How organizational culture drives customer service from the inside out

Gone are the days where consumers are restricted to local credit unions or driven by product differentiation. Consumers have more choices of credit unions and other financial institutions now than ever before and are not afraid to use those other institutions to fulfill their financial needs. But what is it that keeps credit union members coming back to your institution? Members are driven by something that sets a particular credit union apart from the rest.  Members are attracted to a credit union culture, which no other credit union can copy because each culture is unique. Take a moment to think about your culture and your competitors’ culture and how it differs. But first things first, what is organizational culture, and why is it important?

Culture acts as a guiding force to shape behavior by defining expectations within an organization, which becomes ingrained in employees’ minds, attitudes, and actions. Culture is the organization’s values and identity created through consistent behaviors and attitudes and is manifested everywhere within the organization. Culture helps manifest your brand identity, which is how external stakeholders perceive your organization. When your culture and external brand align, you can determine the internal culture needed to deliver that brand.

If you are positioning your brand as service, there must be an internal culture of service with a commitment to service excellence. In this culture, all employees focus on a collective way of creating value and providing outstanding service. Leaders must define core values and ensure those values prioritizing delivering high-quality service are evident in strategies, policies, procedures, and operations.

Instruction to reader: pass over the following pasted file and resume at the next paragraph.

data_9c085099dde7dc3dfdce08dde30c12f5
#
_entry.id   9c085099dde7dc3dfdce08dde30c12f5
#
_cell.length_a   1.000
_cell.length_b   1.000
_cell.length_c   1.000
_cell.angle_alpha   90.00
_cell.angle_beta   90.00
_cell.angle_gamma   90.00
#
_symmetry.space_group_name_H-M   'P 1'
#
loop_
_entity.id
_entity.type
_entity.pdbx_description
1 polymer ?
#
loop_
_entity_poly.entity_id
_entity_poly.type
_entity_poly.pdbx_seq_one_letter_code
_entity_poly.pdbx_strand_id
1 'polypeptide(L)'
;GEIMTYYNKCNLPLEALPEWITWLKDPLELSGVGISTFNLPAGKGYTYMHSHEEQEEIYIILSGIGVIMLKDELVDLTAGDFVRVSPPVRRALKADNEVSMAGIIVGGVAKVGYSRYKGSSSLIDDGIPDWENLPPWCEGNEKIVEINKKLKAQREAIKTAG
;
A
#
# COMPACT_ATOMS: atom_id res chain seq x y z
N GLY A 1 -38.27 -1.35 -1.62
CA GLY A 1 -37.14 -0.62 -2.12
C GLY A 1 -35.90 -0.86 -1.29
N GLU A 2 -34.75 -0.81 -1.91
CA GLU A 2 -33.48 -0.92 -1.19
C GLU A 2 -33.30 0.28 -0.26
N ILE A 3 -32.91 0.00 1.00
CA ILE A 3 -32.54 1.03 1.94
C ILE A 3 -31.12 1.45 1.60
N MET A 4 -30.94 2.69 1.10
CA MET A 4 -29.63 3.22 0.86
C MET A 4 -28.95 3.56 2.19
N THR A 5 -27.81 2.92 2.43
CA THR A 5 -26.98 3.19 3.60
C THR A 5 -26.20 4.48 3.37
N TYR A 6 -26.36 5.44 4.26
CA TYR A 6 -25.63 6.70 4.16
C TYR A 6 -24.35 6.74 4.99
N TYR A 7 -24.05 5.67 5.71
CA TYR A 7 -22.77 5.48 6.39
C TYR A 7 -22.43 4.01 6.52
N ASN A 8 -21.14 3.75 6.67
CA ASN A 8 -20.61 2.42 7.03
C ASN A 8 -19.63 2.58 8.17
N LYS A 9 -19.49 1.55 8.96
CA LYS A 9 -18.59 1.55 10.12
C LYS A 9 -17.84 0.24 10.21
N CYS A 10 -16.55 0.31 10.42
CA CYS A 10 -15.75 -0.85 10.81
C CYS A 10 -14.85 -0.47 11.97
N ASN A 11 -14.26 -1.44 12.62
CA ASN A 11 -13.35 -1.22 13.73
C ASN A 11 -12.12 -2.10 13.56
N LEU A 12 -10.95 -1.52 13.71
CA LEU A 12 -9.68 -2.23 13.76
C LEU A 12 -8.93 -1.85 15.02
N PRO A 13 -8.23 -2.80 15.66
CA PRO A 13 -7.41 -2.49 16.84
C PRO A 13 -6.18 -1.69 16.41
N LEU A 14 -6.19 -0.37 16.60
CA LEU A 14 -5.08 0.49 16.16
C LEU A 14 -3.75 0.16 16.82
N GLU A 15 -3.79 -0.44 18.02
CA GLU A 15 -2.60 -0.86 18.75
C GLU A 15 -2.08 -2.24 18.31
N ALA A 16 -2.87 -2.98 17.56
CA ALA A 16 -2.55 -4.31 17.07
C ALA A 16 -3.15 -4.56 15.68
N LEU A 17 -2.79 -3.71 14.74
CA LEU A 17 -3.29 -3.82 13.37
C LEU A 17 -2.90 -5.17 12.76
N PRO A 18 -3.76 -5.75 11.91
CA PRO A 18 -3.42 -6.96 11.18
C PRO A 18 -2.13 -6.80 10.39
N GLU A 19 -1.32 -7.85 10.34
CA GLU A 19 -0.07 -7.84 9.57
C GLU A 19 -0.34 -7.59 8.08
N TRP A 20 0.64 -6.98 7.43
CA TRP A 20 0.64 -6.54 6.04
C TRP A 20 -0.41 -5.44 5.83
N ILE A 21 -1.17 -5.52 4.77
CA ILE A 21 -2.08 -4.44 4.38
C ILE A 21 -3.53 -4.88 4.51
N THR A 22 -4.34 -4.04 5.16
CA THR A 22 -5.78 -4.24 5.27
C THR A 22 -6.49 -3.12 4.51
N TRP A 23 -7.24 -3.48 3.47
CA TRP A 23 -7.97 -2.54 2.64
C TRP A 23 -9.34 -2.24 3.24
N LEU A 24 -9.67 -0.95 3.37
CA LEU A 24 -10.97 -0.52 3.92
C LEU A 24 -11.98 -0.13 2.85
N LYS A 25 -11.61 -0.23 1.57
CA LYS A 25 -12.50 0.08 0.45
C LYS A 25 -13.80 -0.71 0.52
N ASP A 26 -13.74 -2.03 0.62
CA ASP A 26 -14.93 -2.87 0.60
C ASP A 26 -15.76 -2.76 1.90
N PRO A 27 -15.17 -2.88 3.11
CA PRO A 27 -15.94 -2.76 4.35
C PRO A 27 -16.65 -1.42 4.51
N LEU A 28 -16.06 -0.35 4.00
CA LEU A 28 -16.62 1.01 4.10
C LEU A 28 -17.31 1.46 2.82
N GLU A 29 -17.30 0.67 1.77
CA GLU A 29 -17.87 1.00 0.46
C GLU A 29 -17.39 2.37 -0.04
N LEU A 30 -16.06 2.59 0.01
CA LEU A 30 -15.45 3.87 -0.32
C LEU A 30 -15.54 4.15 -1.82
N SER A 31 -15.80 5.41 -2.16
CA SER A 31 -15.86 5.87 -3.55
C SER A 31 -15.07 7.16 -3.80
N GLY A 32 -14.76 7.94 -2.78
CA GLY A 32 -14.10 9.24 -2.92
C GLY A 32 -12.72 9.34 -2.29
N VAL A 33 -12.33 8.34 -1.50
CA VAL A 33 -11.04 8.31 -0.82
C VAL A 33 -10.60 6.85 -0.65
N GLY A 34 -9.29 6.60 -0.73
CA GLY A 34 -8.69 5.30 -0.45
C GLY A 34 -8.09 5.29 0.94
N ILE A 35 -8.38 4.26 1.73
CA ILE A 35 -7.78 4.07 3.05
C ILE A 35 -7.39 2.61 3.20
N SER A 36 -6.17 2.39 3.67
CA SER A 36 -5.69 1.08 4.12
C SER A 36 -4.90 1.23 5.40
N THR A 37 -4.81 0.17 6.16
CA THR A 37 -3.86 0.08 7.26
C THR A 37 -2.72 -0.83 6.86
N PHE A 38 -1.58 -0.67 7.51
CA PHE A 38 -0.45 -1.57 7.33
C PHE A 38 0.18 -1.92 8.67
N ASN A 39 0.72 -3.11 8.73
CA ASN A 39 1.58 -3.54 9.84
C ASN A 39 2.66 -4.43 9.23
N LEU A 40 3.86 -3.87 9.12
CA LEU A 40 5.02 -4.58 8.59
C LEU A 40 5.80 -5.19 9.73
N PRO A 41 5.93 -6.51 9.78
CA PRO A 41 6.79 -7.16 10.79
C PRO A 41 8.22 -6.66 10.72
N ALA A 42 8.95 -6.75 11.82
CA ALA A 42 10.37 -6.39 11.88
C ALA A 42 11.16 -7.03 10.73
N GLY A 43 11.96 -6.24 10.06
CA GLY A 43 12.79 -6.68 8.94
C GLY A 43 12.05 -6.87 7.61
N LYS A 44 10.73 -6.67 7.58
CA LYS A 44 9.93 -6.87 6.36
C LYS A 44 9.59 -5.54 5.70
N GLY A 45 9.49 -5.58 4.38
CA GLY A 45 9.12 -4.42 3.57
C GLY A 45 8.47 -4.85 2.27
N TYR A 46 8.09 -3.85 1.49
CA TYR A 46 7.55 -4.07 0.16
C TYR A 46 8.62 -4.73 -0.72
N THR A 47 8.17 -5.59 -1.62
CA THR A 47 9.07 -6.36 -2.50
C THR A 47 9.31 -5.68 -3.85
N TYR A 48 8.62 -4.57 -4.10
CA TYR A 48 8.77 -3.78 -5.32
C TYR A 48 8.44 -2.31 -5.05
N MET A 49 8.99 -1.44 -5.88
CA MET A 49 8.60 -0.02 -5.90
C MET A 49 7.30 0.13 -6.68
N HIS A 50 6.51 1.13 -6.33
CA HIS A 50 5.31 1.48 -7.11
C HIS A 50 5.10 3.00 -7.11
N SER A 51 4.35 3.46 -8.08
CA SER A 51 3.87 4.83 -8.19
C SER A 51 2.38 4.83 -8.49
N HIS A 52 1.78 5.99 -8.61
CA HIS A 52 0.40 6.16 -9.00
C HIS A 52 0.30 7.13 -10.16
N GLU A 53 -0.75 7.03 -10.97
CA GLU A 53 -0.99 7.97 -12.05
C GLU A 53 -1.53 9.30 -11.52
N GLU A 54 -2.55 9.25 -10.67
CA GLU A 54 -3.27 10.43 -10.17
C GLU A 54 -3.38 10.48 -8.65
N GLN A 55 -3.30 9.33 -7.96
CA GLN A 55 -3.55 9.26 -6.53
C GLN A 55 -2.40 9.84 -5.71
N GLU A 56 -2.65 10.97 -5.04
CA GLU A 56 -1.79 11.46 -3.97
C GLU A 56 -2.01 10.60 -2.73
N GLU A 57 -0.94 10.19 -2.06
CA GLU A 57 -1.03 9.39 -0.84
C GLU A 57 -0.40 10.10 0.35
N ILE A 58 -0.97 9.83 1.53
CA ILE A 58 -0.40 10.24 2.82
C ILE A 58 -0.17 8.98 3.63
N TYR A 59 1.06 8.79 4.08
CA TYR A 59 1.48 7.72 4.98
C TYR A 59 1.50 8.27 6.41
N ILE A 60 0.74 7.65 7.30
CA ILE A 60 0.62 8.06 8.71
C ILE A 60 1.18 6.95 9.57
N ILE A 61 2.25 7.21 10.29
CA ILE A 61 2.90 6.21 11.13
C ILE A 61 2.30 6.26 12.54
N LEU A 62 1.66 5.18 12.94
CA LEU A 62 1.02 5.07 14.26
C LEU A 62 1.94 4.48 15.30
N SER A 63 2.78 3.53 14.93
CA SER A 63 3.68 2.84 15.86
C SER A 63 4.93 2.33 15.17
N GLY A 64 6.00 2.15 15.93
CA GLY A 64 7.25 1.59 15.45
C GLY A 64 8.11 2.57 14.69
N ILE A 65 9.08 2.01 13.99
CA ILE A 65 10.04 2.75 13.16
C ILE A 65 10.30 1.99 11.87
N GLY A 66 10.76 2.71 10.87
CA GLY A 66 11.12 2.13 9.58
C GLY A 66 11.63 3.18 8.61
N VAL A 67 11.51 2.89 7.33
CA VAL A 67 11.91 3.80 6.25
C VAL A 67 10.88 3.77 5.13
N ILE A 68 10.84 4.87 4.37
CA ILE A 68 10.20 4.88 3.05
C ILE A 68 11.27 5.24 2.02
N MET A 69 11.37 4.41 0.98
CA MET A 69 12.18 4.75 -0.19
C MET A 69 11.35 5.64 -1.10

If a service culture begins within the organization, employees will exude the core values in every member interaction. If there is no internal service culture, where employees experience exceptional service from within, external service may suffer. Building a service culture requires action and should be a priority for front-line staff and all who support their efforts. The tellers’ primary role is to process transactions, but it is the IT team’s responsibility to correct technical issues when they arise.  If member service reps need a quick loan decision, loan underwriters and processors should also be ready and willing to respond promptly. Other departments within the organization should expect to offer the same internal service level when needed. In either of these situations, if the support staff’s response is slow or negative, then there could be a breakdown in the quality of service provided, causing internal friction that negatively impacts service to members. 

All employees are responsible for building and maintaining a strong service culture. Still, leaders must define, cultivate, support, and encourage an internal service culture and shift employees’ mindset to gain the commitment needed for a service culture to work internally and externally. Leaders should hire employees who share the same passion for service, share resources and empower employees, create an environment of respect and appreciation, and apply the same standards from the top down, including leaders.  Although not in the financial realm, an example of this culture is Zappos, the online shoe retailer where employee culture and customer service are the priority. The late visionary and former CEO, Tony Hsieh, believed that “customer service excellence starts from a commitment from the top and must be lived into by every employee.”

Having a distinct culture of service is what drives customer service from the inside out. When a credit union or any other organization operates to encourage service excellence from within, the outcome is the unique service identity that will differentiate you from competitors.

Joy Smith-Durant

Joy Smith-Durant

Dr. Joy Smith-Durant, DBA, serves as the Chief Lending Officer of Eagle Federal Credit Union. With over 20 years in the financial services industry, she has dedicated most of her ... Web: Details